Stanley Coopersmith is a cadet at a military school in which every day is a struggle for him. If he’s not getting bullied by other cadets, he’s getting grief from the staff for being a victim. When Coopersmith is made to clean out the school’s chapel basement, he discovers the relics of a Satanic cult. The unholy relics seem like a way to gain power over everyone who is tormenting Coopersmith. With the help of the school computers, he starts to translate an ancient spell book, and starts the rituals.
Evilspeak has just been restored on Bluray by 88 Films, and for many this will be a first chance to see this film. One of the many films banned on the Video Nasties list in the 1980s, Evilspeak actually stands the test of time when it comes to it’s guts and gore. It definitely has the splatter effects than are comparable to those used by Fulci in films like City of the Living Dead. It’s not an all out gore-fest similar to the likes of Evil Dead though. If Evilspeak shares a kinship with any film, it’s Carrie.
The plot of Evilspeak, with it’s lonely protagonist dealing with bullies and vicious authority figures is easily comparable to the 1976 De Palma classic. Much like the bucket of blood that sets off the psychokinetic finale of Carrie, it’s a similar act of horrific bullying that sets off the Satanic bloodbath that closes out Evilspeak. The biggest difference between the two is that Carrie is naturally gifted but uses it to violent means, Coopersmith seeks his power from Satan. It’s this choice to side with the alleged “ultimate evil” that makes the audience decide if Coopersmith has become worse than his tormentors. If this film was made today it would be pondered if Evilspeak was making metaphors about school shootings.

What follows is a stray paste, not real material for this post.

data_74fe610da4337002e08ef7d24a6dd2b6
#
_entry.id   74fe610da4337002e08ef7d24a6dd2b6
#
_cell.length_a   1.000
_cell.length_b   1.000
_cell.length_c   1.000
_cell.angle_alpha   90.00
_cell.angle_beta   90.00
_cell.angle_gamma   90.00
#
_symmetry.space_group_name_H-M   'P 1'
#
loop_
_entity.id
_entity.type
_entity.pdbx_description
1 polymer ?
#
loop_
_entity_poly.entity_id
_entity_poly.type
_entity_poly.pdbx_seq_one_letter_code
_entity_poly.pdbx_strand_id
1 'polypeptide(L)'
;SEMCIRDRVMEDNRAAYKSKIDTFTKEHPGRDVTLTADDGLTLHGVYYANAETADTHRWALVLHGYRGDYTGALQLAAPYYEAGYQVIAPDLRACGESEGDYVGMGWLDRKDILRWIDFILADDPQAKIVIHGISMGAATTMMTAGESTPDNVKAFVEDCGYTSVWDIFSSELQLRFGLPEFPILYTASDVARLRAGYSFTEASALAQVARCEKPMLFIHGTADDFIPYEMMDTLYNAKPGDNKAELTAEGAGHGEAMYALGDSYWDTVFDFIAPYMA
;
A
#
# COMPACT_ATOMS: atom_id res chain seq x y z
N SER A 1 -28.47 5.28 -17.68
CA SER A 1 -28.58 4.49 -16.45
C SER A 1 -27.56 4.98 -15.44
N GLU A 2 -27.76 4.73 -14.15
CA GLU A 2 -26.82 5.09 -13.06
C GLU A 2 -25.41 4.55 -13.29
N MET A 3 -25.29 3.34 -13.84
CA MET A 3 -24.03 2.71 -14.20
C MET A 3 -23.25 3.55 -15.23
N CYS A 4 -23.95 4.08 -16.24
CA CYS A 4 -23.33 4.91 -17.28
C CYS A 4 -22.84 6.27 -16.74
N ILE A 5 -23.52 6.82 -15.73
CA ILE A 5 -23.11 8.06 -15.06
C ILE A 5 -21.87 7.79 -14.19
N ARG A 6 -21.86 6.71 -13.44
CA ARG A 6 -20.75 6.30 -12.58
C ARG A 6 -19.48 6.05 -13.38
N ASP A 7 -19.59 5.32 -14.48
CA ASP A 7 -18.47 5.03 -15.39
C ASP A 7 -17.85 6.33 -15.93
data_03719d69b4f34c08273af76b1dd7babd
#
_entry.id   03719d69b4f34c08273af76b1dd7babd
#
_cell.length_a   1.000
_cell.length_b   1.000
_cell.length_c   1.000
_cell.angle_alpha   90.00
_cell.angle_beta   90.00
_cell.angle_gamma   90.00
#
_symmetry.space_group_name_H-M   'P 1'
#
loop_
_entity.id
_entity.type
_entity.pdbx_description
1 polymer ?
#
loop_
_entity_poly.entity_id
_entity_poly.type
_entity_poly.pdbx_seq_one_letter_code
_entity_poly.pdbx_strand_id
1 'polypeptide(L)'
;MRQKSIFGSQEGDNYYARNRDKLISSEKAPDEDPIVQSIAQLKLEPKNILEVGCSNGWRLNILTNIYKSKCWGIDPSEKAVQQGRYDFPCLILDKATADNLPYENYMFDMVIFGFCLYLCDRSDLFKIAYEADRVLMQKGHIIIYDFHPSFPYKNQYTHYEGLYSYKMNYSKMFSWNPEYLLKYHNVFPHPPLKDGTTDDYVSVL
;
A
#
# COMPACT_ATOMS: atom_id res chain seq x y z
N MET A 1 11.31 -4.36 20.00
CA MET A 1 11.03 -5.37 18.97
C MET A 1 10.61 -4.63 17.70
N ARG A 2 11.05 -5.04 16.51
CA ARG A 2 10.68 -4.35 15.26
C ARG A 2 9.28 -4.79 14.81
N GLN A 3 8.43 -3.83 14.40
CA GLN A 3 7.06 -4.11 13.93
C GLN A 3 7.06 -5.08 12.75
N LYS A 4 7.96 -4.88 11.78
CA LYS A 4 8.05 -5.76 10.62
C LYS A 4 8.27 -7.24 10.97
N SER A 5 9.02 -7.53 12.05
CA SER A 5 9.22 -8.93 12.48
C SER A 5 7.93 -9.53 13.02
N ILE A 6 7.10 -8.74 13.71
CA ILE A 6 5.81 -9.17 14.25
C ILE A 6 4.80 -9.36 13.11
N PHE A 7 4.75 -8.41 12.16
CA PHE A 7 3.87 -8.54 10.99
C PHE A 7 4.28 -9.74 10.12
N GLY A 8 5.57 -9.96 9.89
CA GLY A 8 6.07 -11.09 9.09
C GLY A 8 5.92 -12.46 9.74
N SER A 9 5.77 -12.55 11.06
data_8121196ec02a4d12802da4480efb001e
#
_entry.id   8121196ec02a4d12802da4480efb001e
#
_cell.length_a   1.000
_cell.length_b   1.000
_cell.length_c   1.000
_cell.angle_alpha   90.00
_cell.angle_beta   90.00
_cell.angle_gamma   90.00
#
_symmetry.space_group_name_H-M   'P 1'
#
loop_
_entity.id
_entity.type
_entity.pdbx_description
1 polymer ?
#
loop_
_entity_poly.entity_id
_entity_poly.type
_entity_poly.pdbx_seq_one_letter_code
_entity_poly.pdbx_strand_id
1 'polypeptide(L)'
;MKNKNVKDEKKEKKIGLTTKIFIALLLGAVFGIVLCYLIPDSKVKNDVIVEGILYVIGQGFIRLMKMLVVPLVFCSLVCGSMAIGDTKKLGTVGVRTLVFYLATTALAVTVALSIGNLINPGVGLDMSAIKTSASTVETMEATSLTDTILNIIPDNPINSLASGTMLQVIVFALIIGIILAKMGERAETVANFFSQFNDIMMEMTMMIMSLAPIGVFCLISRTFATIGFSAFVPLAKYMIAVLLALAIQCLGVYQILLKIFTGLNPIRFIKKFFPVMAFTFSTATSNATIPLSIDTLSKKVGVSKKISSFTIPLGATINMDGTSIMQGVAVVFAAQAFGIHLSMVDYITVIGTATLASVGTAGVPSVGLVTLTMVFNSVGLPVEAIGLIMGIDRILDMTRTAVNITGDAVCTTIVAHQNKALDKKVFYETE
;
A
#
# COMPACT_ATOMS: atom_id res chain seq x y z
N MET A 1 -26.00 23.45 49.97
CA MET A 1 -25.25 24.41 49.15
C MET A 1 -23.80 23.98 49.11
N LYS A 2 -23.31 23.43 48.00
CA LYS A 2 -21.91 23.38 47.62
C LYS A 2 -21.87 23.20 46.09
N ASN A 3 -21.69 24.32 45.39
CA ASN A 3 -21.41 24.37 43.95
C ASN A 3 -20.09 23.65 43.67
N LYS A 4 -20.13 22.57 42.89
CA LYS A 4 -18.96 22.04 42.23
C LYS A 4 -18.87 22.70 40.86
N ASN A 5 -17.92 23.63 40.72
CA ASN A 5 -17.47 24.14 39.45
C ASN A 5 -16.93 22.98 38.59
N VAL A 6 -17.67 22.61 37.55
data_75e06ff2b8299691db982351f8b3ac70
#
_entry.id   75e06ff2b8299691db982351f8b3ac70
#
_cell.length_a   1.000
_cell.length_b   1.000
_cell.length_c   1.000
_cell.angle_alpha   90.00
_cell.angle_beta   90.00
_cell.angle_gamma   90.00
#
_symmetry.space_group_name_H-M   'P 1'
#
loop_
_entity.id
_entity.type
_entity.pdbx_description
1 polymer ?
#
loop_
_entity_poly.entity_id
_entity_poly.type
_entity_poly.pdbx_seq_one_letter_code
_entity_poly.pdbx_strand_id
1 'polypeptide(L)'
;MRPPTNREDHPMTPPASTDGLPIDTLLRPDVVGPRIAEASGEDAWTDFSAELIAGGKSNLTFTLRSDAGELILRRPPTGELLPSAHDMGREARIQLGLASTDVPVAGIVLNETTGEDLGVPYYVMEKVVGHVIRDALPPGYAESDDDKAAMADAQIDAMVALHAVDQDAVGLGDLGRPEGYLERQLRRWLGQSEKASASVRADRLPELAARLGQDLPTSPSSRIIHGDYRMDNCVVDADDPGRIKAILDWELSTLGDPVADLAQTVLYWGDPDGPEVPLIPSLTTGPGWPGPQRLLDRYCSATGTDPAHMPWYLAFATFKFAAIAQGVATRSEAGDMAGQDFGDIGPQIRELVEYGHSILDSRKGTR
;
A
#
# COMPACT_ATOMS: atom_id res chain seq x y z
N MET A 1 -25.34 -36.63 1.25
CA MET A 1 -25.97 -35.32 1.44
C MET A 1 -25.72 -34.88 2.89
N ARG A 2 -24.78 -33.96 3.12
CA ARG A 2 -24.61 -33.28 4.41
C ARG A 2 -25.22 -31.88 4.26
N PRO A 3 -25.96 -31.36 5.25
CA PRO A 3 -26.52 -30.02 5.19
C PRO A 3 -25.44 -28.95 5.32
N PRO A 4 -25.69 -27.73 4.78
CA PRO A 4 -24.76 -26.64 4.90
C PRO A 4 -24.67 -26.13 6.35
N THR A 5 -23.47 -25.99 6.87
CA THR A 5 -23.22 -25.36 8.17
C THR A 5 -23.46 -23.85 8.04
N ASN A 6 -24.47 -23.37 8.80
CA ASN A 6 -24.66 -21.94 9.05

Speaking about if this film was made today, one part of Evilspeak that ages it is it’s use of computers. While most films that use technology will always look dated compared to the technology we use today, I think there’s a lot of charm in Evilspeak’s representation of tech. It doesn’t hurt that it’s not the main focus. It’s mostly used to get around this teenager having to learn ancient Latin and to illustrate it clearly and entertainingly to the audience. It’s a precursor to people Googling Satanic witch covens in Paranormal Activity movies. If this film was made today, it would have to address things like the internet, and it would probably end up going down some Lawnmower man style plot. Instead we have a convenient plot fix that also gives the film a unique style with it’s 80s CGI pentagrams.
Definitely one of the more interesting films that appears on the video nasties list, and now it’s been lovingly restored by 88 Films. Their Blu-ray release includes many bonus features includes trailers, interviews, behind the scene featurettes and more excitingly, the extended cut of the film. For the purpose of the review I only watched the original cut but I’m excited to go back and watch the extended cut. With this new release, perhaps this hidden gem will be more appreciated by the horror community.